Are these coal units competitive?
Most of these units are not competitive in today's electricity market. That they operate to the extent they do is related to situational requirements — possibly including the need to honor take-or-pay coal contracts.
The owners of these near-term retirement units have considered the reliability consequences of retirement and are satisfied. Contrary to what seems like a way to prop up coal demand, our analysis indicates that the effect on total coal burn — should those coal units not retire — is minimal. It would essentially push other coal units to lower capacity factors, and the amount of coal-fired power generation would barely change.
Coal and the value of reliability and resilience
The administration also passed on another potential opportunity to make a stronger case for coal with the release of the Department of Energy's analysis of grid reliability.
The DOE's report was promoted by the coal and nuclear industries based on the theory that baseload plants, particularly coal and nuclear, are disadvantaged in the marketplace by renewable subsidies and a market structure that doesn't reward reliability — the ability to meet electricity demand — and resilience — the ability to survive or recover from extraordinary events.
The coal industry was hoping that the report would, perhaps, make recommendations for supporting coal plants. Instead, the report recognized that reliability and resilience are valuable and required, but it did not specifically endorse coal units other than to mention that coal units rank high in both reliability and resilience.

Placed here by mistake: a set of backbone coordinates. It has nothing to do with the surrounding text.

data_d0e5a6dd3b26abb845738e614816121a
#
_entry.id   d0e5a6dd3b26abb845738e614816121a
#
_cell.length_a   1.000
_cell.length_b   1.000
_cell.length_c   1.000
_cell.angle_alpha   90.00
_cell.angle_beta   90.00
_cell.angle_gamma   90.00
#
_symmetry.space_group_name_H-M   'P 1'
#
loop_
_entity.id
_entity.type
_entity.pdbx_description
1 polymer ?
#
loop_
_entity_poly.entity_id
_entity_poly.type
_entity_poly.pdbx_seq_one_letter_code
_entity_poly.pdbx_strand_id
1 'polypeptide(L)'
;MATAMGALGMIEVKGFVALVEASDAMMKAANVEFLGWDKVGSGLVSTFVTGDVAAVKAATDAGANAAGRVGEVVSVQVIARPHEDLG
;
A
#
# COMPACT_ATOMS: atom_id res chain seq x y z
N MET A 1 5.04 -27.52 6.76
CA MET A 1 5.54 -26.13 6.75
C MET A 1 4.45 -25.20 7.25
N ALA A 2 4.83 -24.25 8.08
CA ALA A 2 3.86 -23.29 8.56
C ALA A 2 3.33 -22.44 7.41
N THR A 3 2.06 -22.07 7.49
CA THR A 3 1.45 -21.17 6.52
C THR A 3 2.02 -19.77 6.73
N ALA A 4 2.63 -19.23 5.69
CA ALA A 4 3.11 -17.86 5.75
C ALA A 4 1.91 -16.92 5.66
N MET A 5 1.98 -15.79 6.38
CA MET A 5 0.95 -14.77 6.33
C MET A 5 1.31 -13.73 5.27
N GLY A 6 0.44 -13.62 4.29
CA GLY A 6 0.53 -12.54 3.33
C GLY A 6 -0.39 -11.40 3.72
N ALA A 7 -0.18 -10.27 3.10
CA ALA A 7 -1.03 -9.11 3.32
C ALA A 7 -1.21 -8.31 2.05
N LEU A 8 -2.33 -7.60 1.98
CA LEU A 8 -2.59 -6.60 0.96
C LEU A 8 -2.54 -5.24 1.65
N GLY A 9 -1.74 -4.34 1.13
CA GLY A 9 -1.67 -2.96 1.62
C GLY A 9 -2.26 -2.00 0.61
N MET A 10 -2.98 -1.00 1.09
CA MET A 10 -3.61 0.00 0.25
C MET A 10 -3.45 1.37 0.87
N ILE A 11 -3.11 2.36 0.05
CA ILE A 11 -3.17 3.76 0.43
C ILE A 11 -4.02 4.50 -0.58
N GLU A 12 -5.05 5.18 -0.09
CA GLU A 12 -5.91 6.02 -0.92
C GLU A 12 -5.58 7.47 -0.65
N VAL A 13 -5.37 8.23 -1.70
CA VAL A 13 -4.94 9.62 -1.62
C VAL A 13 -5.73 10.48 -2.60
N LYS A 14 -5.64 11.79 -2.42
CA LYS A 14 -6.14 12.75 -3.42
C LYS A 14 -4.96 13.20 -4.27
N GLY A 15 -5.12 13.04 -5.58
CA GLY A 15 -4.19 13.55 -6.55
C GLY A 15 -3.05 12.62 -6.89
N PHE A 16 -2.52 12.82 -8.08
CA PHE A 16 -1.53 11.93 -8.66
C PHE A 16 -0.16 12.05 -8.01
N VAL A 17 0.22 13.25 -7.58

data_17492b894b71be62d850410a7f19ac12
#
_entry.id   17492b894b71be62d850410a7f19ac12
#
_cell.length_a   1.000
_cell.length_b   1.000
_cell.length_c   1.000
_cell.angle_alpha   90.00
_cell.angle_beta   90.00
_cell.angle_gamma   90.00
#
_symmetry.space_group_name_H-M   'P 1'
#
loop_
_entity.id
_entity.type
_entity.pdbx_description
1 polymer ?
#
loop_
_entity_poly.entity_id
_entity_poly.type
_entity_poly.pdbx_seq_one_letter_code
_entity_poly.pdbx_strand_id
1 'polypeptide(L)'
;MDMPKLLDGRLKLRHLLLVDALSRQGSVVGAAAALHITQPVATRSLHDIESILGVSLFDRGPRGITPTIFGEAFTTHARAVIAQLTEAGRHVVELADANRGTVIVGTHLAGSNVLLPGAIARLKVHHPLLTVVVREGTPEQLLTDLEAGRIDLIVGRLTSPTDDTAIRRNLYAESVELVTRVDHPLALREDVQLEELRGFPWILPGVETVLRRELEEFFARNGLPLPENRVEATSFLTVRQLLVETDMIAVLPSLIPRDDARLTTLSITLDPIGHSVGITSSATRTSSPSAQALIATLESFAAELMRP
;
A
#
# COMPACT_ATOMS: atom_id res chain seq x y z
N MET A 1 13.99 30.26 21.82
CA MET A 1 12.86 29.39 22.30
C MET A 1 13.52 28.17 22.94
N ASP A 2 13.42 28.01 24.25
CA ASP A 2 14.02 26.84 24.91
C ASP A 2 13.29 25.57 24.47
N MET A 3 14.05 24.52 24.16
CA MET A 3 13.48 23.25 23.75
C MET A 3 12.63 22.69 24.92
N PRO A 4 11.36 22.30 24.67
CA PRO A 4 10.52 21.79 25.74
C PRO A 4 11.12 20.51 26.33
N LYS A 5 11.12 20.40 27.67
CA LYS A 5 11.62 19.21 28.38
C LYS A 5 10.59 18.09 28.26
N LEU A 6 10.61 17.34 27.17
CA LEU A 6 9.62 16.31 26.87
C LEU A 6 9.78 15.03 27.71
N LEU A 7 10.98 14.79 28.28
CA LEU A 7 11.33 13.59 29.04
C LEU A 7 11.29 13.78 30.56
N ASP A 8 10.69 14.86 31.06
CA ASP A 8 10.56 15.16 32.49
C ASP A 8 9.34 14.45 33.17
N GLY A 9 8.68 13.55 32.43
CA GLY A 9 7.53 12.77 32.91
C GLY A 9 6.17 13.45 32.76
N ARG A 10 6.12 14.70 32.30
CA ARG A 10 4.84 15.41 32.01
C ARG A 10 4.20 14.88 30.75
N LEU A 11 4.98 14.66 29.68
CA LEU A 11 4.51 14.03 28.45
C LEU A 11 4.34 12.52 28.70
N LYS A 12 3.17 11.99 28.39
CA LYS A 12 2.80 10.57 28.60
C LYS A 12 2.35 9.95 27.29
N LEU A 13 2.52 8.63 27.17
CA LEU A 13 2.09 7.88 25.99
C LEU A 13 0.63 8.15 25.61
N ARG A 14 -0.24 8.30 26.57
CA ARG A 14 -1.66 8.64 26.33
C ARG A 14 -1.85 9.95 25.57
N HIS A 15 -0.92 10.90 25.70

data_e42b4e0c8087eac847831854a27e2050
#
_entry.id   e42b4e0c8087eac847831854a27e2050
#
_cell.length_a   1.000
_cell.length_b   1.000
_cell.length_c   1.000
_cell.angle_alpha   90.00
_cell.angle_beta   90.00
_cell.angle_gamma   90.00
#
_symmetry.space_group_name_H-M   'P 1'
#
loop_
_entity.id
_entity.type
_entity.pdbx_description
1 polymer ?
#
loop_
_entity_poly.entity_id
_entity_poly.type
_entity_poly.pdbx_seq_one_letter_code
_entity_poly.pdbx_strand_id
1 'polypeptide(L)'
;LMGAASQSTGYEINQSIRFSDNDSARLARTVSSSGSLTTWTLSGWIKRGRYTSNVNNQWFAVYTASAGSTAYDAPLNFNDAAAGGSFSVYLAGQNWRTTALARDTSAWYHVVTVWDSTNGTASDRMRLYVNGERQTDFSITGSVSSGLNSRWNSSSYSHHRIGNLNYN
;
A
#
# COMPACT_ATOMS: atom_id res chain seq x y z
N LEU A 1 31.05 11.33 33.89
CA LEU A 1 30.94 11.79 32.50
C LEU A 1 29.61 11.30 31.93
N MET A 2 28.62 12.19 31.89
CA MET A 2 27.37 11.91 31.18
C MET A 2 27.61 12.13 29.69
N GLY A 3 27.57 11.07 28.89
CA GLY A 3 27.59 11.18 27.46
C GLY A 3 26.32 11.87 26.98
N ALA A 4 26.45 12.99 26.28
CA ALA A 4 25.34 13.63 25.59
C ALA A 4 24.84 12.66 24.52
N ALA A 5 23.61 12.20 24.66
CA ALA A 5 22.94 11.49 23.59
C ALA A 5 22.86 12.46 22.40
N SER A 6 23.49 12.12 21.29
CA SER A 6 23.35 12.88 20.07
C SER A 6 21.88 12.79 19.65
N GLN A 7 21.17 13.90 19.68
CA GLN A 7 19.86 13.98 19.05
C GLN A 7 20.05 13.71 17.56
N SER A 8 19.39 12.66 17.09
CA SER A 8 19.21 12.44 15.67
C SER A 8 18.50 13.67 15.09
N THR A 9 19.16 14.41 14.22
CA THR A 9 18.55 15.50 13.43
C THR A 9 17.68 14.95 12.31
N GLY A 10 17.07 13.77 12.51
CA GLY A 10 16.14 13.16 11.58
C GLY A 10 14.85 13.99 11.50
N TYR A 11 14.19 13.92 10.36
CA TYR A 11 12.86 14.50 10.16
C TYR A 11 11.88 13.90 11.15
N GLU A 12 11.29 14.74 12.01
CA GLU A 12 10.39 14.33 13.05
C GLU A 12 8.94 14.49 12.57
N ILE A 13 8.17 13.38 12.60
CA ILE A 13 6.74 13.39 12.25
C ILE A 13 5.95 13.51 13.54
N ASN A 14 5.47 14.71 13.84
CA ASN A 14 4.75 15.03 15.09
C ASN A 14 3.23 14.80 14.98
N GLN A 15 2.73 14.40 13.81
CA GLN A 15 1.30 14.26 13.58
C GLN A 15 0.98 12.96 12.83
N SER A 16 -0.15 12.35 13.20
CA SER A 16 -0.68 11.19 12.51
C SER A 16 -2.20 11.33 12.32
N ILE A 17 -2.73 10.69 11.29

The report recommends that grid operators and vertical utilities work to properly value reliability and resilience while employing a fuel- and technology-neutral approach to near- and long-term planning.
President Trump and his administration are vocal supporters of the coal industry. However, the administration has decided that the security and reliability of the national electric system is not in jeopardy over the next two years to the extent that emergency executive powers must be used to "save" the grid, however painful the situation may be for some coal producers and coal unit operators.